In the fourth quarter, the pace quickly picked up with the Wildcats scoring a touchdown and kicking successfully. Then with the Terriers simply scoring a touchdown making the score 19-13 with the Wildcats holding on to the lead.
With barely two minutes left on the clock of the fourth quarter, RHS managed to score a touchdown and a kick garnering them seven points which put them in the lead by only one point. After getting one down and with only twenty seconds left, the Wildcats unfortunately were not able to make up for the loss, leading the Terriers to win the 25th annual Smudge Pot.
The final score of the game was 19-20 with the Redlands High School Terriers winning the 25th annual Smudge Pot game.
“Work hard, play hard and you will succeed,” says junior Jeremy Zaragoza, who plays left field for the Orangewood High School boys softball team.
The Orangewood Dragons took their fourth win of the season at home against Citrus High School on Friday, Sept. 30. The Dragons were down in the second inning by ten runs. They ended up overcoming and scored a consistent 19 runs against Citrus. The Dragons upset Citrus with a score of 19-16.
The Dragons took their fifth win against the undefeated team from Sierra High School on Wednesday, Oct. 6. The Dragons took the lead in the first inning going up 5-0. The game ended with a Dragon victory with a score of 13-10.
If you ask the players on the team what’s the secret to their success, they talk about their close-knit team.
“We are not a team because we work together, we are a team because we respect, trust, and care for eachother,” says Orangewood junior Jesus Arana, who plays center left field.
“Even though we may argue and yell at each other, we are still a good team and we are close like family,” says Orangewood senior Nick Boiarski, who plays right field.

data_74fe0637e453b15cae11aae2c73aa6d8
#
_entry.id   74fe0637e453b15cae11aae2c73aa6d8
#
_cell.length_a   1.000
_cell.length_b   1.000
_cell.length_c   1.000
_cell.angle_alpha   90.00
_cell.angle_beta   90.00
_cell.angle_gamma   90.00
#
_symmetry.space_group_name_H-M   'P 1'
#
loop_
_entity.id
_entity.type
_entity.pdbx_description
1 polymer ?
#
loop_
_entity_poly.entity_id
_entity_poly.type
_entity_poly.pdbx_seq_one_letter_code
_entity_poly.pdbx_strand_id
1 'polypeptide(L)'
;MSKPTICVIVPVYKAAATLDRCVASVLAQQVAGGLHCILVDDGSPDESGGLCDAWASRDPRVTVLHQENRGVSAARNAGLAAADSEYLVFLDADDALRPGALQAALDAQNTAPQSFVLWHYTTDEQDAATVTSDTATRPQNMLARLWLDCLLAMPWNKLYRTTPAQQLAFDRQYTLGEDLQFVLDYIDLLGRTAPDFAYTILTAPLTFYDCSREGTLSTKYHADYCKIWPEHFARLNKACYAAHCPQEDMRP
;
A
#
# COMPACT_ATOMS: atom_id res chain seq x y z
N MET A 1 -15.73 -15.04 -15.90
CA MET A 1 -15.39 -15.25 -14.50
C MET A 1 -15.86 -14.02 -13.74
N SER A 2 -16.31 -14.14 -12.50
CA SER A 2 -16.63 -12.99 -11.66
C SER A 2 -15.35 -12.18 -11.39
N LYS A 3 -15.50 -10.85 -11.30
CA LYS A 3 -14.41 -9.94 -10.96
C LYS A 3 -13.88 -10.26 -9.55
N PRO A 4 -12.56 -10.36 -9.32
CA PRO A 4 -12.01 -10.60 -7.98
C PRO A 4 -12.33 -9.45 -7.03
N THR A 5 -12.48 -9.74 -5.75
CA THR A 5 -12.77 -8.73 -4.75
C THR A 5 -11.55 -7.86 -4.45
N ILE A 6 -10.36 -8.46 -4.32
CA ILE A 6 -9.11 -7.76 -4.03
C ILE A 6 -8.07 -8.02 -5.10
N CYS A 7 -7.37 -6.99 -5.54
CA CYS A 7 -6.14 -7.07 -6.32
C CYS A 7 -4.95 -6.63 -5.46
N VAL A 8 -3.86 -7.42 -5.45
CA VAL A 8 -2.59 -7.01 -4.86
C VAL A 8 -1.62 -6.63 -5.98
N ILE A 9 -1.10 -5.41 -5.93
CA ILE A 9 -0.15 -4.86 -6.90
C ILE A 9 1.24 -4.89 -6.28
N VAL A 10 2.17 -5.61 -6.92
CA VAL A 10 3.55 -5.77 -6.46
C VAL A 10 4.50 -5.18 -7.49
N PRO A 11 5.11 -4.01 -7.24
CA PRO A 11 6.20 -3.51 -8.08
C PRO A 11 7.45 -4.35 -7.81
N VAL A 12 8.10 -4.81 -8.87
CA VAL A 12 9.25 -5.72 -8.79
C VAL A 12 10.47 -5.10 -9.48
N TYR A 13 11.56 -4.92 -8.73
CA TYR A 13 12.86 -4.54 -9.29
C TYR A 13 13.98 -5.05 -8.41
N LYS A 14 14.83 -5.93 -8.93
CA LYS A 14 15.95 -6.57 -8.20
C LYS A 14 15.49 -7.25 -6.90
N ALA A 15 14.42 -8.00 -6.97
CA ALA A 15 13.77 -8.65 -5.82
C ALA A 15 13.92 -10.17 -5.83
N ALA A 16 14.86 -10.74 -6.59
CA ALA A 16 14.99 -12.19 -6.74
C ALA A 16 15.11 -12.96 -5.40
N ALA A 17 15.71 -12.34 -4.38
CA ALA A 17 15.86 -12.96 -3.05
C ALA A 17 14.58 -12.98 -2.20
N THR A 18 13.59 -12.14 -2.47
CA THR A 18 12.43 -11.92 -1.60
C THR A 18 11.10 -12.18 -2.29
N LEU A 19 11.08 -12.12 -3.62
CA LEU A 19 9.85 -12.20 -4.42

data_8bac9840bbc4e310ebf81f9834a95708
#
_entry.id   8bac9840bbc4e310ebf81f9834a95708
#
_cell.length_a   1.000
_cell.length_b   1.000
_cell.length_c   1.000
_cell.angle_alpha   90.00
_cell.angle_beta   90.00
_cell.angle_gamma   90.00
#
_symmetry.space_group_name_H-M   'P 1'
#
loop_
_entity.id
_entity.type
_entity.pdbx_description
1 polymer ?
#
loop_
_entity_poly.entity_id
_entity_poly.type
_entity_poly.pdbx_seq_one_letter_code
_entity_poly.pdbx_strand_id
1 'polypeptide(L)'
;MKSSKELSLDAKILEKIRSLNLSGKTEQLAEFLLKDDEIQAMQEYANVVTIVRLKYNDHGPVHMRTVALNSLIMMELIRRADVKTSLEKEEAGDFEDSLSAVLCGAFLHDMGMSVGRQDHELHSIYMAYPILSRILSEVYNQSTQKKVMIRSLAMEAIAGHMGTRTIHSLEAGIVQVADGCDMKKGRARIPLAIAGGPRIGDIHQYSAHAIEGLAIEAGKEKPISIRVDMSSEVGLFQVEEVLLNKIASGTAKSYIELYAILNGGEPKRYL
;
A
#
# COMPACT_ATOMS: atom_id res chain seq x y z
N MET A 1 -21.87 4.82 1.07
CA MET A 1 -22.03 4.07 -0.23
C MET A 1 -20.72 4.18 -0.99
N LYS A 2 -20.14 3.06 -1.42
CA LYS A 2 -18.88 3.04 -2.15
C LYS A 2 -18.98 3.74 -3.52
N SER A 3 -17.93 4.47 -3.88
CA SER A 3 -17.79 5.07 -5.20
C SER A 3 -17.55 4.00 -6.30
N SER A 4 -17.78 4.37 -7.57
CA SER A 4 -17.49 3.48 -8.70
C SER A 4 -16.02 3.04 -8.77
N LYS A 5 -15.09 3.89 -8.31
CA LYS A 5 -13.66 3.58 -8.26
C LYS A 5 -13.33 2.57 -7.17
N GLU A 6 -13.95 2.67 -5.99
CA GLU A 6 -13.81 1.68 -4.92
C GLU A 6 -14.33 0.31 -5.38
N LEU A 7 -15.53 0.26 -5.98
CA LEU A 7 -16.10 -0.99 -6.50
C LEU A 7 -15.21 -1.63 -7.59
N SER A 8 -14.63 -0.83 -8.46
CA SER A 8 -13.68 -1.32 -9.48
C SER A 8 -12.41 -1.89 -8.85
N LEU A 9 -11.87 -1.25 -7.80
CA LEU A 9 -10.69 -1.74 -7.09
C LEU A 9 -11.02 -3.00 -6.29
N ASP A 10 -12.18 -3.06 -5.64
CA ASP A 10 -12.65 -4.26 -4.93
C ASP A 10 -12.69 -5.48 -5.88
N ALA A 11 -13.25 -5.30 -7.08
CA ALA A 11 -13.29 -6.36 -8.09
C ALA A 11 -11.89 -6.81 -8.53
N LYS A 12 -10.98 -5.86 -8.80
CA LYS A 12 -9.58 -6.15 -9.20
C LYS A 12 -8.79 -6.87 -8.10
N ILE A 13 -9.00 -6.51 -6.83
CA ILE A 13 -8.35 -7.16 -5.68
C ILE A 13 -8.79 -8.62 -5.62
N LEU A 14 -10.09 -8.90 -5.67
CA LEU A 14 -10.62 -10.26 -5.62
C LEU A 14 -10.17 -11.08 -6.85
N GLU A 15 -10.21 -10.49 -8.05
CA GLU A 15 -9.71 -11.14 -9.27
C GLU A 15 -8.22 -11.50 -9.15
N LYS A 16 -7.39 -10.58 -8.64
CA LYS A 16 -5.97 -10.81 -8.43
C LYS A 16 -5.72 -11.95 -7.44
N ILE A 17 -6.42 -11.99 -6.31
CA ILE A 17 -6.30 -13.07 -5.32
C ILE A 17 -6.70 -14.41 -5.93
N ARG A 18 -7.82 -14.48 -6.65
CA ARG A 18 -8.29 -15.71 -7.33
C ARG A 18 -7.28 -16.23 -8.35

“We play as one and we win as one,” senior Samuel Bahena, who plays pitcher.
According to Orangewood senior Alex Sanchez, “We the best team in years.”
The Orangewood team played Glen View High School and went head to head till Glen View hit a walk-off double to seal the game 19-18 giving Orangewood a loss.
Orangewood boys softball team made it to the playoffs this season. They played against Val Verde and was devastated 18-6 being first round exits.
Senior Andrew Gonzalez, senior Sol Ramirez and junior Jeremy Zaragoza jog off the Orangewood High School softball field. This was after the second inning the boys were coming in from getting three straight outs against Slover high school on Sept. 14. (Brianna Shirley/ Ethic News photo)
Orangewood High School seniors Alex Sanchez, Jose Hernandez and Nicholas Boilarski celebrate taking a win against Citrus High School on Sept. 30. (Brianna Shirley/ Ethic News photo)
Pictured from left to right: Orangewood High School Senior Ivan Navarro, senior Sol Ramirez, senior David Garcia, senior Victor Garcia, senior Axel Gonzalez, senior Samuel Bahena, senior Andrew Gonzalez, junior Jesus Arana, senior Nicholas Boiarski, senior Jose Hernandez, senior Alex Sanchez, and junior Chase Bass. The team watches the Dragon girls softball team compete at Orangewood High School. (Ethic news photo)